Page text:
But that's only the beginning of what you can do. There's an exercise that allows you to finish powerful words using Scrabble-like tiles. The default tiles spell out self-care words like "passion," "connection" and "growth," though I prefer the affirmations set. Writing these phrases always put me in a positive mindset and made me acknowledge when I was being a bit of a downer or not putting myself first.

#SelfCare: Affirmation word game

(#SelfCare via TRU LUV)

Oddly enough, another of my favorites is about picking up laundry. In the app, I find the process extremely cathartic—even when my own laundry is sitting in a dirty heap on a chair. One practice has you clearing your mind for a full minute while you stare at a candle's flame, while another has you breathe while you watch bubbles expand and contract, and yet another asks you to play a low-pressure matching game involving a crystal grid.

#SelfCare: Candle light

(#SelfCare via TRU LUV)

I always like to fill the last bits of my lifeforce meter with the massage exercise. It's meant to simulate receiving a massage and involves rubbing a circle on the screen until it full changes into a different color. In its later stages both the circle and the area that changes color are much bigger, and accompanied with as ASMR-like sound, I find it weirdly satisfying.

#SelfCare: Massage

(#SelfCare via TRU LUV)

I especially appreciate that it also incorporates a bit of astrology and divination. You can clear clouds away from the moon to reveal its phase and discover what kind of energy that brings to the table, as well as pull a daily tarot card for a bit of psychic guidance. They don't take long, but they give you the time to focus on yourself and think about what they might mean for you.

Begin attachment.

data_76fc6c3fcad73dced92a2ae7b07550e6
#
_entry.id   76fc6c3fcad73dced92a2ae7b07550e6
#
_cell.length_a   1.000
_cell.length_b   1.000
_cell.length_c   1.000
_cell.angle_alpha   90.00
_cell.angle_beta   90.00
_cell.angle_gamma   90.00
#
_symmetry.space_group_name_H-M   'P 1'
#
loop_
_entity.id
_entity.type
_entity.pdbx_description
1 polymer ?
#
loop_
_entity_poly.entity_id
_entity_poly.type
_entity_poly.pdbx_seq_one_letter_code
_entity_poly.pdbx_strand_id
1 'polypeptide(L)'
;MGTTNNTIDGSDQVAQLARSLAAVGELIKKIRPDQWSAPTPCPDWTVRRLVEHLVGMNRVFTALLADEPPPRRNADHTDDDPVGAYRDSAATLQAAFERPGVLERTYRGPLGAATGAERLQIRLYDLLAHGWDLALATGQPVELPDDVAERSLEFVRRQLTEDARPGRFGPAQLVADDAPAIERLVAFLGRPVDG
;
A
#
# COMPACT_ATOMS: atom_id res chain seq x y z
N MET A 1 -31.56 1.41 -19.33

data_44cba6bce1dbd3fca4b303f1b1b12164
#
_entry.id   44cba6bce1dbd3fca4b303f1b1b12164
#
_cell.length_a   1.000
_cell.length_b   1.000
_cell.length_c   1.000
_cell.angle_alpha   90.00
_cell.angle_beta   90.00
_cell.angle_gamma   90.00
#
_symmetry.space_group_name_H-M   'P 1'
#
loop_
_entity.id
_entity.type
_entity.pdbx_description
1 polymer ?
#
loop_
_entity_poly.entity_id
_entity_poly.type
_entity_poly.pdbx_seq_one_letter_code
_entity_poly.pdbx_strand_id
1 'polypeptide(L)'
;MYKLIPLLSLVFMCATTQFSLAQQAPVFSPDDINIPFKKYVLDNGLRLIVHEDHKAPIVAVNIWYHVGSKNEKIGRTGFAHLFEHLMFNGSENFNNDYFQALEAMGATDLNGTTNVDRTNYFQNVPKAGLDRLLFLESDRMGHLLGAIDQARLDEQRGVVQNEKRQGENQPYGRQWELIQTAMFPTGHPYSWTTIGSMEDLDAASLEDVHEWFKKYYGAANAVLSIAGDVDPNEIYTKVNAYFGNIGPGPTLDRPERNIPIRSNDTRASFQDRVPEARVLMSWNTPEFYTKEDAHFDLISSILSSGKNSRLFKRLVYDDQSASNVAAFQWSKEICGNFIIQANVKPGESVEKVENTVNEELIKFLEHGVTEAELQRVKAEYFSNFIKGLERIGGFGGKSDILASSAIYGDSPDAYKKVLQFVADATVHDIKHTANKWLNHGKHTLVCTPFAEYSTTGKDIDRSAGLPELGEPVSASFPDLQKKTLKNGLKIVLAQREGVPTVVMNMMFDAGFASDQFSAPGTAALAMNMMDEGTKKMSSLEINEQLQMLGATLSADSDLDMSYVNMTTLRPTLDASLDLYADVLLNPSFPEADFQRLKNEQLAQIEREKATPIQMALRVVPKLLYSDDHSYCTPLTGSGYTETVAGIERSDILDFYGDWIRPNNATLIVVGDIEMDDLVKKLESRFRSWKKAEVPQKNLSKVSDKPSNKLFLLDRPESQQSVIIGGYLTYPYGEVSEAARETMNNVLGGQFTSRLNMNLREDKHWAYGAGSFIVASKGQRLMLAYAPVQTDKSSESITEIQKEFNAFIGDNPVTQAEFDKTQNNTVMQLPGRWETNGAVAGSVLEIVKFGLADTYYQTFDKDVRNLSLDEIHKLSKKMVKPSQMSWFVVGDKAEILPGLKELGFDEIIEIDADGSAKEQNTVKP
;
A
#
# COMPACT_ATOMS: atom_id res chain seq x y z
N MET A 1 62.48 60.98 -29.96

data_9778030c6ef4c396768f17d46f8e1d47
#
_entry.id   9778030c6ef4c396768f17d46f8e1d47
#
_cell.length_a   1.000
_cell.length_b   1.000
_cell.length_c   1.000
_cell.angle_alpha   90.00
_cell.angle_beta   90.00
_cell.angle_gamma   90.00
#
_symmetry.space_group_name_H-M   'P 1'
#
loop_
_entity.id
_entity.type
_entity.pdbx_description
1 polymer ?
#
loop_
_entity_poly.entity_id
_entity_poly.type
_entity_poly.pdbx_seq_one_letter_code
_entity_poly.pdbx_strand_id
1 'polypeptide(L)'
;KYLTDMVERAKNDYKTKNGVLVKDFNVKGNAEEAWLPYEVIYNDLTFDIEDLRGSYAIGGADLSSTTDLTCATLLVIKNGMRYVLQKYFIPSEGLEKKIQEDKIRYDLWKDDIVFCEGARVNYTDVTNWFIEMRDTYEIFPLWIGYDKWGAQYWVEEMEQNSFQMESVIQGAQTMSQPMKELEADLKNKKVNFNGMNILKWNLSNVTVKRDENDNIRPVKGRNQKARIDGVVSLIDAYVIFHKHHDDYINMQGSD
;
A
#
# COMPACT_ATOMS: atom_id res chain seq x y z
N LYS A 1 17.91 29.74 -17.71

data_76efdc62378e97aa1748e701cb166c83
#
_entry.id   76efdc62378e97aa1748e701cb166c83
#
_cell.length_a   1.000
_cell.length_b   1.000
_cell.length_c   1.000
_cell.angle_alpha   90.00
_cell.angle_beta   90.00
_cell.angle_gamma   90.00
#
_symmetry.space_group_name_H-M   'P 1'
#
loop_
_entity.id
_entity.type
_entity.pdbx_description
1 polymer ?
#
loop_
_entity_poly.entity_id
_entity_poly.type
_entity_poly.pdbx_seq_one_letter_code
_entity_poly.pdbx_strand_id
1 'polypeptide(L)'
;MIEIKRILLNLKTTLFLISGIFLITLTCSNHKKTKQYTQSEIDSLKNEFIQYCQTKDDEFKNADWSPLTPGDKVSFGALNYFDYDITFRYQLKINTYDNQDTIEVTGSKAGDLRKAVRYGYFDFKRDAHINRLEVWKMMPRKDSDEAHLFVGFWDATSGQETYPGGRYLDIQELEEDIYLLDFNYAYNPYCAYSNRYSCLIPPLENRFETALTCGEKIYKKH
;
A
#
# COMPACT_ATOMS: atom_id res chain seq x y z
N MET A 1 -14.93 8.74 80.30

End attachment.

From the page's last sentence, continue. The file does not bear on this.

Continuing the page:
#SelfCare: The Fool Inverted

(#SelfCare via TRU LUV)

Earlier I mentioned small objects you can find when your lifeforce meter gets full. These objects can be pulled together and added to an altar that sits at the head of your bed. You're free to use as many or as few of these objects in your altar at a time—though I like to have a mix of everything on display at all times.

#SelfCare: Altar with objects

(#SelfCare via TRU LUV)

But the most interesting thing about the altar is that these objects are meaningful, and you may want to curate your selection based on what you need in this moment. Maybe you desire strength, so you put cedar and vanilla, as well as stability-promoting agate in your altar. While each one is assigned a significance, you can also write in your own notes about what it means to you, and when you won't be needing it anymore.

#SelfCare: Altar objects This Means Something

(#SelfCare via TRU LUV)

Overall, I think #SelfCare has been great for me. It doesn't feel like it taps into the same parts of my brain that drive me to log into my other apps again and again. Instead, I return to it because it actually makes me feel better. While it's hard to know if it's truly helping my mental state, I do appreciate the breaks, and find that the breathing exercises can be pretty powerful in changing the way I think.

I've been using the app for a couple of weeks, and I feel that there's still more for me to discover within it. It never rushes me or makes me feel like I need to keep playing it to reach some goal. It doesn't bug me with ads or beg me to open it up with notifications. Instead, I play when I want to reclaim my focus and get in touch with myself. It uses meditation methods more efficiently than my actual meditation apps to help me change the way I think. Best of all, it's free, so you really have nothing to lose by trying it out yourself.


If you're curious about #SelfCare but would also love to add some meditation methods to your arsenal, click HERE for some useful tips for meditation newbies.